Those Puritan fathers exemplify two of the most enduring views of colonial America: America as a haven of religious freedom, and America as a Christian Nation. First, the Puritan settlers had fled England, where Archbishop William Laud had persecuted them because they refused to subscribe to religious beliefs and practices they deemed to be unscriptural. Now in the American wilderness, they were free to worship according to the dictates of their consciences, governed only by the rule of God's word. And, second, those Puritan Fathers organized a Christian State. They established their Congregational churches as the official religion of Connecticut, supported by tax revenues and defended by the coercive arm of government. The churches defined "heretics" and the state punished them, even to the point of executing those found guilty of "direct, express, presumptuous, or high-minded blasphemy." Moreover, citizenship in the state was directly tied to one's religious faith. The authors of the Fundamental Orders meant for only godly Christians to rule, and intention embodied in the oath of the governor, which committed the chief magistrate to govern "according to the rule and word of God."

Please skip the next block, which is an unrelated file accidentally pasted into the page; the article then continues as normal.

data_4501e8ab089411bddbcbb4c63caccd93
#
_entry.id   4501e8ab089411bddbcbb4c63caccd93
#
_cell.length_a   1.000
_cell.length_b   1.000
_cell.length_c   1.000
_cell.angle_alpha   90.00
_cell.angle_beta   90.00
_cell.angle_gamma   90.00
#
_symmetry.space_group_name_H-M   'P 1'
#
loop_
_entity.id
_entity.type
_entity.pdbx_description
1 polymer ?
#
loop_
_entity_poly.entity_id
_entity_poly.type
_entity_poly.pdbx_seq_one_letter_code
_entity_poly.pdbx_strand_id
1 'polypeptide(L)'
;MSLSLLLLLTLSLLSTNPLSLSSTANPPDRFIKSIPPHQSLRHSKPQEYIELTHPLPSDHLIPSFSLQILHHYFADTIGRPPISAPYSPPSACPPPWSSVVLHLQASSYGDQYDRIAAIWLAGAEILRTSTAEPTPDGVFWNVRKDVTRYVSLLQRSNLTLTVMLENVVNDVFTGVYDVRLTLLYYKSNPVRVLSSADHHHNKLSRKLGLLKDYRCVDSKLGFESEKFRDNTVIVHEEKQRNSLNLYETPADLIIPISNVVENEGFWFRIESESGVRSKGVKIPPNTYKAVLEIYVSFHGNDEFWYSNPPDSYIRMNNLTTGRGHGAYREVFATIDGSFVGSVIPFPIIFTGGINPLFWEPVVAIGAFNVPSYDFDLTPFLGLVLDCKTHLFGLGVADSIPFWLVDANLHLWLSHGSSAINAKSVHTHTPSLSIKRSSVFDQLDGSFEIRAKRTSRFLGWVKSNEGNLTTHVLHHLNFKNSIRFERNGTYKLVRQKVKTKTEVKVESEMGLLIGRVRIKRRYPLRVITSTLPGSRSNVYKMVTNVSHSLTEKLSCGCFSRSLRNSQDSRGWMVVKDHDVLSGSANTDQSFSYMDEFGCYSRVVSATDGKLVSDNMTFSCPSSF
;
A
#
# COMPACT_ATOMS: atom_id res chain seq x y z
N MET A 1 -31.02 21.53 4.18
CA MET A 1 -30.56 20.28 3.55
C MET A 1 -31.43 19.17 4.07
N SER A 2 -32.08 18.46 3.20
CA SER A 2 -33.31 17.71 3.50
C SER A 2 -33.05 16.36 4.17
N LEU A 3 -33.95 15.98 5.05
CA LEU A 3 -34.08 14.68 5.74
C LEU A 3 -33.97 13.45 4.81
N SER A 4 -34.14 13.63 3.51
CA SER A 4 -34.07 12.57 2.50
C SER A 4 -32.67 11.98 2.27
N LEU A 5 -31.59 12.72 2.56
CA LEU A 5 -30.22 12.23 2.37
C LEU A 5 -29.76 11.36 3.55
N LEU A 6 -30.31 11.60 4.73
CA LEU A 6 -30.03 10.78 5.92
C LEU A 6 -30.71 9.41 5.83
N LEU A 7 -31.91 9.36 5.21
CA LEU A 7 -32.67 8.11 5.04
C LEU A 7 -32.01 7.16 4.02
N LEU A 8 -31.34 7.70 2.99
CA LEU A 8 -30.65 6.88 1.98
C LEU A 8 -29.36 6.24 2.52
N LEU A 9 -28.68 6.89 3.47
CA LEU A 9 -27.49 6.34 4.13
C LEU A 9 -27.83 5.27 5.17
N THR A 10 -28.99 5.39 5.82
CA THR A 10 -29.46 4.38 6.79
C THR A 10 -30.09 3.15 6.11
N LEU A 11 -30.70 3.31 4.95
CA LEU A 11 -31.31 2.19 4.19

One hundred fifty years later, George Washington took another oath, swearing to "faithfully execute the office of President of the United States" and pledging to the best of his ability to "preserve, protect and defend the Constitution of the United States." The constitution that he swore to uphold was the work of another group of America's progenitors, commonly known as the "Founding Fathers," who in 1787 drafted a constitution for a new nation. But unlike the work of the Puritan Fathers, the federal constitution made no reference whatever to God or divine providence, citing as its sole authority "the people of the United States." Further, its stated purposes were secular, political ends: "to form a more perfect Union, establish Justice, insure domestic Tranquility, provide for the common defence, promote the general Welfare, and secure the Blessings of Liberty." Instead of building a "Christian Commonwealth," the supreme law of the land established a secular state. The opening clause of its first amendment introduced the radical notion that the state had no voice concerning matters of conscience: "Congress shall make no law respecting the establishment of religion or prohibiting the free exercise thereof." In debating the language of the amendment, the first House of Representatives rejected a Senate proposal that would have made possible the establishment of a Christian religion of of some aspect of Christian orthodoxy. There would be no Church of the United States. Nor would America represent itself to the world as a Christian Republic.